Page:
15 million Ukrainian are displaced by Russia's war.
Millions miss a meal or two each day.
Help us change that! Click to donate today!

Bible Commentaries

Ellicott's Commentary for English Readers

Ezekiel 47


These closing chapters of Ezekiel form one continuous prophecy of a distinctly marked character. They present a vision of the Temple in minute detail, with careful measurements of its parts; various ordinances for the Temple, for the Levites, and the priests, and for the prince; a new and remarkable division of the land; and the vision of the life-giving waters issuing from the sanctuary. The whole passage differs too much from anything in the past to allow for a moment the supposition that it is historical in character; and uttered, as it was, at a time when the Temple lay in ashes, and the land desolate, it is equally clear that it cannot describe the present. It must, therefore, have been prophetic; but this fact alone will not decide whether it looked to a literal fulfilment, or was ideal in its character; although the à priori presumption must be in favour of the latter, since all was seen “in the visions of God” (Ezekiel 40:2)—an expression which Ezekiel always applies to a symbolic representation rather than to an actual image of things. Certainly the Temple was afterwards rebuilt, and the nation re-established in Palestine; but the second Temple was quite unlike the one described by Ezekiel, and no attempt was ever made to carry out his division of the land. The few interpreters who have supposed that he meant to foretell literally the sanctuary and the state of the restoration have been compelled to suppose that the returning exiles found themselves too feeble to carry out their designs, and hence that this prophecy remains as a monument of magnificent purposes which were never accomplished. If this were the correct view, it is inconceivable that there should be no allusion to the language of Ezekiel in the historical books of Ezra and Nehemiah, and in the prophecies of Haggai, which all relate to this period, and describe the return and settlement in the land, and the rebuilding of the Temple, with no reference to this prophecy, nor any trace of a desire to conform their work to its directions. Other objections to this view will be mentioned presently.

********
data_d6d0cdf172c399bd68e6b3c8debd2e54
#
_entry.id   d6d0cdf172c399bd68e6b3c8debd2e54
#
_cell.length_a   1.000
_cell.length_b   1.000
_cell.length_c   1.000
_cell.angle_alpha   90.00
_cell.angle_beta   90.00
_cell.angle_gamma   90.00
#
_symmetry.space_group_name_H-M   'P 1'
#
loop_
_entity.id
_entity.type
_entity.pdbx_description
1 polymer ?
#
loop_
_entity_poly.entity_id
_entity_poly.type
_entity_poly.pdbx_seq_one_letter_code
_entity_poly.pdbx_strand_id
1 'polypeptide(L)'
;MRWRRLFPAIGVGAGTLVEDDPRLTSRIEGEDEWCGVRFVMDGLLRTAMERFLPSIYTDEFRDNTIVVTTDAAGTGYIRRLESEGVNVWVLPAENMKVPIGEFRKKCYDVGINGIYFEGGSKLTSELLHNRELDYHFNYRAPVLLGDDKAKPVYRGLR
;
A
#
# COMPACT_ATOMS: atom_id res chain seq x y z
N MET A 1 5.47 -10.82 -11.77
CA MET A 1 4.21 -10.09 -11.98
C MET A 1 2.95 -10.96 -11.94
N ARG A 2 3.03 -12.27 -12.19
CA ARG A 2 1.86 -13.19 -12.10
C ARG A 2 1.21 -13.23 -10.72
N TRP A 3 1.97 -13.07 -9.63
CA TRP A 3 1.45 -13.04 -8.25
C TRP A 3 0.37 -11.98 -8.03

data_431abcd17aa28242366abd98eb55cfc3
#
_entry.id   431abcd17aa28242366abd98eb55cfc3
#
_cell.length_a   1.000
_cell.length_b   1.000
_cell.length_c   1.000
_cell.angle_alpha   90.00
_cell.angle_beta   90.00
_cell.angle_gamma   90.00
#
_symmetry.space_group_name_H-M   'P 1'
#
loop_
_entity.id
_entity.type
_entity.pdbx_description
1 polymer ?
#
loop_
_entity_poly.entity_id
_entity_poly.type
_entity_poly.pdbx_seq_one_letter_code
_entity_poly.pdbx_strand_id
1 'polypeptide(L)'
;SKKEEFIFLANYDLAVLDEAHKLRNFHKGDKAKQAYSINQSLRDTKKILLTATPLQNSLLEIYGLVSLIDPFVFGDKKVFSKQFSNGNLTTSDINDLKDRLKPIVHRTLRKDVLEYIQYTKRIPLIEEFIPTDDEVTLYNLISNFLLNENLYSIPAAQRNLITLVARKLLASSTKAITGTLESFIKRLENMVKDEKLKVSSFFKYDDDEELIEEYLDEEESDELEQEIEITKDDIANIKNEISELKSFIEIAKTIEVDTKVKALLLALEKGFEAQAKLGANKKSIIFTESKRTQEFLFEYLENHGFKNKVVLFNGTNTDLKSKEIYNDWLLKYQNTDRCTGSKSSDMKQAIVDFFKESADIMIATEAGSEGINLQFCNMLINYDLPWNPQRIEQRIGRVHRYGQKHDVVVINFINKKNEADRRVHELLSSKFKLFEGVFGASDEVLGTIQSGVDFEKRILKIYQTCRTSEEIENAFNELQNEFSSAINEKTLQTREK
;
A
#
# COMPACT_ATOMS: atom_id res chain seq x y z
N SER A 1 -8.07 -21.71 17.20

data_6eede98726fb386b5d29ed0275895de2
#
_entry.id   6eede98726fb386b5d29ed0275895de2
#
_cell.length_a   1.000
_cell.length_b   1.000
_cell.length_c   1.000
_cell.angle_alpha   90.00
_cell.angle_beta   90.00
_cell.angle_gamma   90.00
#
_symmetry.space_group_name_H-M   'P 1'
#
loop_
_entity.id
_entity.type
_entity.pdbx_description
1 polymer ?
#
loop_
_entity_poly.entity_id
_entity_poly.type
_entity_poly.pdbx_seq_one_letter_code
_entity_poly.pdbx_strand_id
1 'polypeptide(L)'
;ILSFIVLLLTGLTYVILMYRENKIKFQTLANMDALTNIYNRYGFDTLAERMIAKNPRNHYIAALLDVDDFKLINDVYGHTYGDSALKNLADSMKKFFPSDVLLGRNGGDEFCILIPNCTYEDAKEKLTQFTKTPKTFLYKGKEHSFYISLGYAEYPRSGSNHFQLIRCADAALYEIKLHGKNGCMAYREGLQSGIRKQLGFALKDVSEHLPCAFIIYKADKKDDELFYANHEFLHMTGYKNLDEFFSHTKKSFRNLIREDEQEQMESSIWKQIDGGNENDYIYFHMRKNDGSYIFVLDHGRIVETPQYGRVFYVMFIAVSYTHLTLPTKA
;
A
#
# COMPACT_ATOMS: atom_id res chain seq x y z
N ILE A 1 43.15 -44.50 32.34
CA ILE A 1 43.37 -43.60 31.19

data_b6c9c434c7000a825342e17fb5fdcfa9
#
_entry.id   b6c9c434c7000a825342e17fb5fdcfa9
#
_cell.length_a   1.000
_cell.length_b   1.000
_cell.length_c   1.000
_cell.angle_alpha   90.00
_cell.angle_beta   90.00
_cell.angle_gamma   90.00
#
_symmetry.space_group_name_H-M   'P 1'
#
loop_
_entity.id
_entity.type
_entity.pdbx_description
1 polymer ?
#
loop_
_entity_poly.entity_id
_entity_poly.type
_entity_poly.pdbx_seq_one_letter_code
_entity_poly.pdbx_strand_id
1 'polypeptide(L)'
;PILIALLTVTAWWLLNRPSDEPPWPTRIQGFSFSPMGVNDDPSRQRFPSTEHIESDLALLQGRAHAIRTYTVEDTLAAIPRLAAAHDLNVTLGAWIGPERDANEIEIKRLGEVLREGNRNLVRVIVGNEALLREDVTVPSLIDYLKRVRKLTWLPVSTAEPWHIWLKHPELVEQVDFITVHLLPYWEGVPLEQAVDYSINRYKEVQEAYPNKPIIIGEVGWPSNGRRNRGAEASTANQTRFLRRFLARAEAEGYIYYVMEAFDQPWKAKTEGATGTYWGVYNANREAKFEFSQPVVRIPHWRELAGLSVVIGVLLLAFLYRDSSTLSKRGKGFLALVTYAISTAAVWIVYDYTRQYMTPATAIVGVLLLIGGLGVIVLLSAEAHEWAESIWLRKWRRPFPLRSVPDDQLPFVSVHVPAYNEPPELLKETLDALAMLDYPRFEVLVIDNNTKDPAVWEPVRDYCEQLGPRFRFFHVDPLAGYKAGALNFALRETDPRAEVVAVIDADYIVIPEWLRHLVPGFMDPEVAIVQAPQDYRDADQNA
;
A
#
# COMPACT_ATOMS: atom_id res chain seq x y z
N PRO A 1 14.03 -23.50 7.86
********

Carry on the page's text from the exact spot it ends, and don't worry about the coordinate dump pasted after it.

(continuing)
At the same time, it is to be remembered that a remnant of the people were restored to their land, and their Temple was rebuilt upon Mount Zion; it is but reasonable to suppose that these events, so often foretold, were present to the prophet’s mind, and that he looked out from them upon a more distant future, in the same way that near and typical events often with the other prophets form the basis of their foreshadowing of the future.
The only other way in which this prophecy can be literally understood is by supposing that its fulfilment is still in the future. In general, it is difficult to say that any state of things may not be realised in the future; but in this case there are features of the prophecy, and those not of a secondary or incidental character, but forming a part of its main delineations, which enable us to say unhesitatingly that their literal fulfilment would be in plain contradiction to the Divine revelation. For it is impossible to conceive, in view of the whole relations between the old and the new dispensations, as set forth in Scripture, that animal sacrifices can ever again be restored by Divine command, and find acceptance with God. And it may be added that it is equally impossible to conceive that the Church of the future, progressing in the liberty wherewith Christ has made it free, should ever return again to “the weak and beggarly elements” of Jewish bondage here set forth. But besides these obvious reasons, there are several indications in the detail of the prophecy that show it was never intended to be literally understood. These cannot all be seen without a careful examination of the details, but a few points may be presented which will make the fact sufficiently clear.

In the first place, the connection between the Temple and the city of Jerusalem is so deeply laid in all the sacred literature of the subject, as well as in the thought of every pious Israelite, that a prophecy incidentally separating them, without any distinct statement of the fact, or assignment of a reason for so doing, is scarcely conceivable. Yet in this portion of Ezekiel the Temple is described as at a distance of nearly nine and a half miles from the utmost bound of the city, or about fourteen and a quarter miles from its centre. This holds true, however the tribe portions of the land and the “oblation” be located (see the map in the Notes to Ezekiel 48:0); for the priests’ portion of the “oblation” (Ezekiel 48:10), in the midst of which the sanctuary is placed, is 10,000 reeds, or about nineteen miles broad; to the south of this (Ezekiel 48:15-17) is a strip of land of half the width, in which the city with its “suburbs” is situated. occupying its whole width.

A Temple in any other locality than Mount Moriah would hardly be the Temple of Jewish hope and association; but Ezekiel’s Temple, with its precincts, is a mile square, larger than the whole ancient city of Jerusalem. It is hardly possible that the precincts of any actual Temple could be intended to embrace such a variety of hill and valley as the country presents. However this may be, the prophet describes it as situated many miles north of the city, and the city itself as several miles north of the site of Jerusalem. This would place the Temple well on the road to Samaria.